Fear of Death

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My Grandmother passed away recently. I’m not going to dwell on the personal and familial ramifications here. I have a journal for that. But it has brought up a long percolating thought. What do we do about our fear of death?

It’s a good place to think about this. For the last week, I’ve been in Varanasi, the holiest site of Hinduism, a place so infused with divine grace that to die here is to be freed from the cycle of death and rebirth. The environment, and the introduction of my work, prompts conversations along the Ganga about death and its place in our lives. These conversations, especially with other foreigners, circle around the same theme: “we should not fear death.” Moreover, the answer to that fear is simple: The Indian’s have figured it out.

Setting aside the problems of imagining there to be a single Indian approach, in a country of immense religious diversity, where even the focus point of this analysis, Hinduism, is notable for the flexibility of its doctrine, I think it’s worth exploring why we are so afraid of our fear of death. I don’t mean to imply it’s just in Varanasi. Over and over, from palliative activists and priests and funeral directors, I have heard that Western culture is scared of death, which is why we’re so bad at it. And often in the conversation there is a presumption that in the East, the religious realm has an answer we lost, or that just never developed in the West.

I hate to be a spoilsport, but after seeing how families react from the US to India, the anticipated loss of a loved one seems to tear at hearts no matter the geography.1

But I don’t think people are talking about a concrete fear of death in those conversations by the Ganga. They mean an abstracted, distant death. For most of us, our own death is a ticking clock. It’s a sense of closing doors, paths not taken, time slip slipping away. YOLO. If we see life as an accumulation of discrete, but replicable experiences–having a child, visiting a city, making that disastrous career move–reincarnation is a way out. A yogi said as much to me, that the rush and hurry of the West was a response to our single lives, whereas in India “we can just do it next time.”

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But you can’t. Life isn’t lived that way. It’s not “a child,” it’s my child, my mom, my job, my life. Death is the loss of the specific, to the dying and to the bereaved. The dying are faced with a transformation or an elimination beyond their understanding, an erasure of the world of certainties. The bereaved are left with a hole that can be patched over but never filled. Why shouldn’t we fear the unknown, or loss, or our own fleetingness?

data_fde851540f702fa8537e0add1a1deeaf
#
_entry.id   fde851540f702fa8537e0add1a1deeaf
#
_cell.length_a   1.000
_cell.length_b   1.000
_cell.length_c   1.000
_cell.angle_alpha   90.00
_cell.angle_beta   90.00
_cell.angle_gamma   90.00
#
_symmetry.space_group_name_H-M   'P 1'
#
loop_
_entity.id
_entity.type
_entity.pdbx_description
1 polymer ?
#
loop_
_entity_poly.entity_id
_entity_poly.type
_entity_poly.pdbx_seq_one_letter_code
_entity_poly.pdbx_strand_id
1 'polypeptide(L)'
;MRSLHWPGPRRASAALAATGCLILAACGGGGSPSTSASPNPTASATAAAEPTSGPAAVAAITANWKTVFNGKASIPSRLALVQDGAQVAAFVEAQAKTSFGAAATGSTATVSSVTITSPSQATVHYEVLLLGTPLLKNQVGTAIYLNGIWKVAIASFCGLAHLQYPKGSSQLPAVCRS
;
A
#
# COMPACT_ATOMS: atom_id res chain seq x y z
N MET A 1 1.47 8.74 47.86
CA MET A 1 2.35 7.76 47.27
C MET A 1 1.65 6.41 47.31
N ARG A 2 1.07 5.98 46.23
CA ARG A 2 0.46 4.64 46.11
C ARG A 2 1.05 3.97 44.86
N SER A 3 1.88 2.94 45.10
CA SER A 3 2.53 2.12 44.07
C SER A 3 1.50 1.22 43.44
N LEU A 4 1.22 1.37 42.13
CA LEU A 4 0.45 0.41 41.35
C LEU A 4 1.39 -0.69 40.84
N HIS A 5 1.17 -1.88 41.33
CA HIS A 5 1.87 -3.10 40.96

When my Grandmother died, I was scared. The constant subconscious sense of distance and unfamiliarity lurched into acute homesickness. I thought about how life contains this violence, that in the end everyone I know and love will leave me, unless I leave them first.

Religions offer ways of understanding these feelings, affirm our deep sense that this can’t be it. But that sense is dialectical, feeling responding to feeling. To reduce a religion to an opiate, or even to go further and call it a solution to the problem of being alive, is to ignore the way faith brings our fears to the fore, even as it offers tools to grapple with our terror.

So when I’m asked if this year is making me more comfortable with death, I respond with a firm no. It’s not about comfort. It’s about facing grief and fear head on, not trying to hide from it in either the biomedical myth that death can be fought off or the hope that there is some simple truth halfway around the world.

1. I think there’s also a commentary that I’m not making here about how Westerners imagine “Eastern” religion as the source of ancient wisdom and how this skates over the reality of other people’s emotional and spiritual depths. My (admittedly limited) experience talking to Indian people here about their thoughts on death suggests that most people don’t think their faith gives them an easy answer, even if it is a reassurance and a comfort. A simple narrative for the other, whether positive or negative, reduces their humanity 

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